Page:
Secondary pension debate could be delayed six months

STATES members will continue debate today over whether to delay a debate on secondary pensions by six months – or whether to continue to debate it and possibly confirm its long-awaited introduction.

After nearly three hours of discussion on Employment & Social Security’s proposals to introduce a secondary pension scheme for islanders – known as Your Island Pension – Deputy Carl Meerveld laid a sursis which proposed to delay the debate until after the tax review has been completed. If approved, his sursis will mean the issue goes back on the agenda in November.

ESS member Deputy Steve Falla urged members not to support this move, citing the work done by officers and the widespread acceptance of the proposals – and their timing – by employers’ representative bodies on the island, which had been consulted.

Deputy Simon Fairclough described the suggested delay as ‘reactive rather than proactive government’ and said, following much discussion from other members as to whether a delay would ‘kick the can down the road’, that the sursis was trying to ‘build the road before kicking the can down it’.

An attempt was made to curtail the debate on the sursis but this failed on a recorded vote. Members were still discussing it when the afternoon session ended at 5.30pm, so they will continue today.

Introducing the policy letter on the introduction of the scheme, ESS president Peter Roffey had argued that there was never a good time to introduce such a scheme, as it would inevitably take money out of the economy, with the benefits only being seen in future decades or even future generations.

However, he said any encouragement to save had the same effect but was pursued anyway, as it was universally regarded as a good thing to do.

The scheme would greatly reduce pensioner poverty, and reduce the burden of future income support payments, he said, and would also ensure future pensioners had greater spending power.

‘The grey pound will really help the health of the economy in years to come,’ Deputy Roffey said.

He apologised for a delay in bringing the proposals to the States but said this had had the benefit of the States now partnering with local pensions provider, Sovereign.

Auto-enrolment aspect of the scheme was highlighted as key, because it would overcome the inertia of people not engaging with savings schemes, even when it was demonstrably in their own interest.

The introduction of an opt-out system in the UK had led to only 10% deciding not to be involved, though a majority having had no occupational pension before it was introduced.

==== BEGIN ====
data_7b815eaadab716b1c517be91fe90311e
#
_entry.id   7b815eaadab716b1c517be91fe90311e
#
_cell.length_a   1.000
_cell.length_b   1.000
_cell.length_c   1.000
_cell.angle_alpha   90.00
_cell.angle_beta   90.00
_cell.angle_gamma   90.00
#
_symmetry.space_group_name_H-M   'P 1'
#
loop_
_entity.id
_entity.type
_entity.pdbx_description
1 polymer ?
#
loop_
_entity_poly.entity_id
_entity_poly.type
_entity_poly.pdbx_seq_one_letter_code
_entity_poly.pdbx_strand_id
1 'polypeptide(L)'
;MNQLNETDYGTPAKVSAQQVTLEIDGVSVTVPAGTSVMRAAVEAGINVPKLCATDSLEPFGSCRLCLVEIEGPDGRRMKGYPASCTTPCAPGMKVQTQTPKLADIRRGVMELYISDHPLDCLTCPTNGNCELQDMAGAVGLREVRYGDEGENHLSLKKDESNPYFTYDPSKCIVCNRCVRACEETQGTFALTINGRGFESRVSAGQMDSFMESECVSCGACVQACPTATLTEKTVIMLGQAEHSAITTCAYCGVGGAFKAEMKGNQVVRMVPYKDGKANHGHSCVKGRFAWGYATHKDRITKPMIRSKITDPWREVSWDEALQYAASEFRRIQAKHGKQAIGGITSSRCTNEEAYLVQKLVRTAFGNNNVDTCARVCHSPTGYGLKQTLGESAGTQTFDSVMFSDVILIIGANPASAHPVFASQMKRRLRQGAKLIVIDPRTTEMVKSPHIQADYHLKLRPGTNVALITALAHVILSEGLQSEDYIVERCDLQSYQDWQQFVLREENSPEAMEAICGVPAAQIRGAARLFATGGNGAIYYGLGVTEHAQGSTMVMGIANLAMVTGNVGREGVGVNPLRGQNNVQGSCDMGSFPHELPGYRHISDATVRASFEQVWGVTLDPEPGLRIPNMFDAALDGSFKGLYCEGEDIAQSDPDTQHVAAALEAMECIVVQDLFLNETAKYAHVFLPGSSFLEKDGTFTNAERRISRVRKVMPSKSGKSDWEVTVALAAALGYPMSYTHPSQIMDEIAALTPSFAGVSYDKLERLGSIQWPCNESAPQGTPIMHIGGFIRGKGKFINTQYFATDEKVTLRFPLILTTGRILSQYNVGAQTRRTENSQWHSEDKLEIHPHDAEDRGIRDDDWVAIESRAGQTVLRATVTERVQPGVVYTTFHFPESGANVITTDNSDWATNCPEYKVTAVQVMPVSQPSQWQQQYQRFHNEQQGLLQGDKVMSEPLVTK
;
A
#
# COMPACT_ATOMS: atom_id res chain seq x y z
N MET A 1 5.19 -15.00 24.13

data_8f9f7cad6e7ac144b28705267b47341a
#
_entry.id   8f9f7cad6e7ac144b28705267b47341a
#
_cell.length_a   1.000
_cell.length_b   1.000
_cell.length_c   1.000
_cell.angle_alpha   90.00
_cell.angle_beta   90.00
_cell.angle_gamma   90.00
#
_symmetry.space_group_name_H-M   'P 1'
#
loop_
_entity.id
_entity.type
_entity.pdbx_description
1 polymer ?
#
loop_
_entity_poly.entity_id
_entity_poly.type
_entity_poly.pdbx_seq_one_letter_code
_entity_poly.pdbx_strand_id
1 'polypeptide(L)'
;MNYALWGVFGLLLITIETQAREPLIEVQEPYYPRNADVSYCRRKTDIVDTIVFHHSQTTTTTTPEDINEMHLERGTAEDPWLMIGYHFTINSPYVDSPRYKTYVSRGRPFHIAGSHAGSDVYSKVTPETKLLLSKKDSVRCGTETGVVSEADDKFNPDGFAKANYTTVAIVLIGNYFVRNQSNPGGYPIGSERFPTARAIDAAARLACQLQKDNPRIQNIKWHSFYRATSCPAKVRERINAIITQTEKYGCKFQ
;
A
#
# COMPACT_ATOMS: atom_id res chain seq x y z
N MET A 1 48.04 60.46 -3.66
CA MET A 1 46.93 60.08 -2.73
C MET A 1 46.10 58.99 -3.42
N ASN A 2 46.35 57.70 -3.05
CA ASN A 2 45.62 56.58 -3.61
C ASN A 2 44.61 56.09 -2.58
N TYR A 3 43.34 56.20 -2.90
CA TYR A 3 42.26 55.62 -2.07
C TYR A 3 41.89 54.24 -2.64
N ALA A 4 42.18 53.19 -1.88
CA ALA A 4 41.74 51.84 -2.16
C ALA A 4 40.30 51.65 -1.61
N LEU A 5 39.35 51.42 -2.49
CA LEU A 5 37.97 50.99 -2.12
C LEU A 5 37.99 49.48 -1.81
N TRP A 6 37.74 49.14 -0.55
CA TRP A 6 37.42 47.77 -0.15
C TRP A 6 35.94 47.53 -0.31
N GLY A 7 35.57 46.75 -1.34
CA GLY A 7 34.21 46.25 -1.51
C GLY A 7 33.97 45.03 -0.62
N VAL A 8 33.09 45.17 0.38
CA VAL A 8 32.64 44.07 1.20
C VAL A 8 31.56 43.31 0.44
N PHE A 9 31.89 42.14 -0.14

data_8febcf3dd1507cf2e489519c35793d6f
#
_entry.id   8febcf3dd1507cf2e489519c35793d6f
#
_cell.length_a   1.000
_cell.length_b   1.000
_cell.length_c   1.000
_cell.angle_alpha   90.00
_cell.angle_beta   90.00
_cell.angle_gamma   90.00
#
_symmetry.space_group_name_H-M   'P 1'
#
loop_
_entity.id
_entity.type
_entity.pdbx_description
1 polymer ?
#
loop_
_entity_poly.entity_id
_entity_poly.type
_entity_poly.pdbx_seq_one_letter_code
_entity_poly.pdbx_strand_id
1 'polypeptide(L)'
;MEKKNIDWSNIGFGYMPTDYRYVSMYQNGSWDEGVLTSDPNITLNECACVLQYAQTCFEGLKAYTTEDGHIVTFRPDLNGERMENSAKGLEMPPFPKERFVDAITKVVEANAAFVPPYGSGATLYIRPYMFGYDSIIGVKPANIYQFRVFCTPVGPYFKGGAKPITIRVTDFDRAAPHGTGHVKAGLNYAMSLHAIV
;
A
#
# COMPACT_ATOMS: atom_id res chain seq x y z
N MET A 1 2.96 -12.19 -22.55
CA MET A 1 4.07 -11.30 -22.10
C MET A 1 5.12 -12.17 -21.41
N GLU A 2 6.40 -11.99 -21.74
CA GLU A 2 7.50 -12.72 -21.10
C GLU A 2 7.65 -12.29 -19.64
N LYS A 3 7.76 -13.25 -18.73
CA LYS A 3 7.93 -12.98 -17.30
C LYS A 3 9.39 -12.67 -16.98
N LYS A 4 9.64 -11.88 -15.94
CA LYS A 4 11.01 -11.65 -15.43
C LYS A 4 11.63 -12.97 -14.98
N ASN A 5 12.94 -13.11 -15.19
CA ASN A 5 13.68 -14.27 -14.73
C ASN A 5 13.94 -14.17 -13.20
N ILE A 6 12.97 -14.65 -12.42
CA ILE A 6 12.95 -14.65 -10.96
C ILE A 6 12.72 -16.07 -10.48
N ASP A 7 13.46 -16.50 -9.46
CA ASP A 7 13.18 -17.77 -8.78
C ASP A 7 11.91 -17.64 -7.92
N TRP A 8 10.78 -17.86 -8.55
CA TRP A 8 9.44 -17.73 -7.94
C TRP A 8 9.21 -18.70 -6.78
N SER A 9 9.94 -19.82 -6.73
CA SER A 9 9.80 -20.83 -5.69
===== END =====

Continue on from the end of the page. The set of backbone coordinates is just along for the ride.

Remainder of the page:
‘We expect something very similar here, but I stress it is 100% optional,’ Deputy Roffey said.

‘They are absolutely free to opt out if that’s what they want to do.’

Making the scheme compulsory, as in Australia and Sweden, was seen as being ‘over the top’, he said.

‘Roughly 70% of islanders are heading towards retirement with no pension provision at all other than their state pension,’ Deputy Roffey warned.

‘Frankly, that’s the recipe for widespread poverty with large-scale welfare spending.’

He said there was never a good time to bring in such a scheme, ‘or rather, there’s always a perfect time, and the perfect time is always 20 years ago’.

This point was picked up by former Treasury & Resources minister Lyndon Trott.

He admitted he would struggle to live on a States pension, which currently stands at £12,200 a year.

‘Deputy Roffey tells us – and he’s quite right – there is never a good time to introduce a measure of this nature.

'I think he’s right, but I cannot genuinely think of a worse time in the last 40 years.’

Inflation, at its highest level for 30 years, was his principal concern. The most recent RPI figure of 2.7% was the highest quarterly measure of inflation in Guernsey since September 1990 and double-digit annual inflation has been predicted for the UK.

Deputy Trott feared that take up of the scheme would be reduced if launched at a difficult economic time, as islanders would not want to lose income.

Deputy Liam McKenna agreed that many islanders did not have enough money to do anything other than opt out.

Deputies Tina Bury, Heidi Soulsby and Lindsay de Sausmarez all stressed that the scheme was going to be slowly phased in from October 2023 and over a period of 11 years.

The move to delay the debate by six months, made by Deputy Meerveld, will continue to be discussed today. It was seconded by Deputy Andrea Dudley-Owen.

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